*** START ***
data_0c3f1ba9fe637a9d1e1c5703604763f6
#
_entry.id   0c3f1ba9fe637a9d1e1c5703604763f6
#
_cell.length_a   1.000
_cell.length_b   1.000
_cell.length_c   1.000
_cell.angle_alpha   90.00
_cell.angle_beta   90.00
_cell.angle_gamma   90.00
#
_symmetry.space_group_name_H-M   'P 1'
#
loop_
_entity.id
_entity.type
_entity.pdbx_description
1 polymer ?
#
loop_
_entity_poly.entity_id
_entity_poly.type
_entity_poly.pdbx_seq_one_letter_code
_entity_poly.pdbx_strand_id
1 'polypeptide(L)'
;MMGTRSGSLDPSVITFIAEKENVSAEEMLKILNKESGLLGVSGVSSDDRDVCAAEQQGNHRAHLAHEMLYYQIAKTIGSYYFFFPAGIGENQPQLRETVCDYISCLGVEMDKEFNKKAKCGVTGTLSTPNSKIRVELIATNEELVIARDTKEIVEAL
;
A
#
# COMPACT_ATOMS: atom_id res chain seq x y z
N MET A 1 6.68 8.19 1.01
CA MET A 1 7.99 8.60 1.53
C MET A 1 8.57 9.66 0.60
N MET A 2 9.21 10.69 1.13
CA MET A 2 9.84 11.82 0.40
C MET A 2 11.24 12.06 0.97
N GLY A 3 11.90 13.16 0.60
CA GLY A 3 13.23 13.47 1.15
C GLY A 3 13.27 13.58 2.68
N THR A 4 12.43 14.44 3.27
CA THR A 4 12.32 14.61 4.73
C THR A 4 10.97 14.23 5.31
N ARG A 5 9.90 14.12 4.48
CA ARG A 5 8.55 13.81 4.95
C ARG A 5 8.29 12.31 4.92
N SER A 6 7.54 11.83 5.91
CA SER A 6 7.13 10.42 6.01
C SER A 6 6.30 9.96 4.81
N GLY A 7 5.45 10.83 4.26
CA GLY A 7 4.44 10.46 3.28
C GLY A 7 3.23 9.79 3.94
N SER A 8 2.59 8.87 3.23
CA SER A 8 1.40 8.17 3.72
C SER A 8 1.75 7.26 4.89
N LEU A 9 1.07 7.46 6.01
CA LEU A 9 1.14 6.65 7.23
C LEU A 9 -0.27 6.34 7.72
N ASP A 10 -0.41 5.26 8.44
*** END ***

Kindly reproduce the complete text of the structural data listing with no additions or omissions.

data_0c3f1ba9fe637a9d1e1c5703604763f6
#
_entry.id   0c3f1ba9fe637a9d1e1c5703604763f6
#
_cell.length_a   1.000
_cell.length_b   1.000
_cell.length_c   1.000
_cell.angle_alpha   90.00
_cell.angle_beta   90.00
_cell.angle_gamma   90.00
#
_symmetry.space_group_name_H-M   'P 1'
#
loop_
_entity.id
_entity.type
_entity.pdbx_description
1 polymer ?
#
loop_
_entity_poly.entity_id
_entity_poly.type
_entity_poly.pdbx_seq_one_letter_code
_entity_poly.pdbx_strand_id
1 'polypeptide(L)'
;MMGTRSGSLDPSVITFIAEKENVSAEEMLKILNKESGLLGVSGVSSDDRDVCAAEQQGNHRAHLAHEMLYYQIAKTIGSYYFFFPAGIGENQPQLRETVCDYISCLGVEMDKEFNKKAKCGVTGTLSTPNSKIRVELIATNEELVIARDTKEIVEAL
;
A
#
# COMPACT_ATOMS: atom_id res chain seq x y z
N MET A 1 6.68 8.19 1.01
CA MET A 1 7.99 8.60 1.53
C MET A 1 8.57 9.66 0.60
N MET A 2 9.21 10.69 1.13
CA MET A 2 9.84 11.82 0.40
C MET A 2 11.24 12.06 0.97
N GLY A 3 11.90 13.16 0.60
CA GLY A 3 13.23 13.47 1.15
C GLY A 3 13.27 13.58 2.68
N THR A 4 12.43 14.44 3.27
CA THR A 4 12.32 14.61 4.73
C THR A 4 10.97 14.23 5.31
N ARG A 5 9.90 14.12 4.48
CA ARG A 5 8.55 13.81 4.95
C ARG A 5 8.29 12.31 4.92
N SER A 6 7.54 11.83 5.91
CA SER A 6 7.13 10.42 6.01
C SER A 6 6.30 9.96 4.81
N GLY A 7 5.45 10.83 4.26
CA GLY A 7 4.44 10.46 3.28
C GLY A 7 3.23 9.79 3.94
N SER A 8 2.59 8.87 3.23
CA SER A 8 1.40 8.17 3.72
C SER A 8 1.75 7.26 4.89
N LEU A 9 1.07 7.46 6.01
CA LEU A 9 1.14 6.65 7.23
C LEU A 9 -0.27 6.34 7.72
N ASP A 10 -0.41 5.26 8.44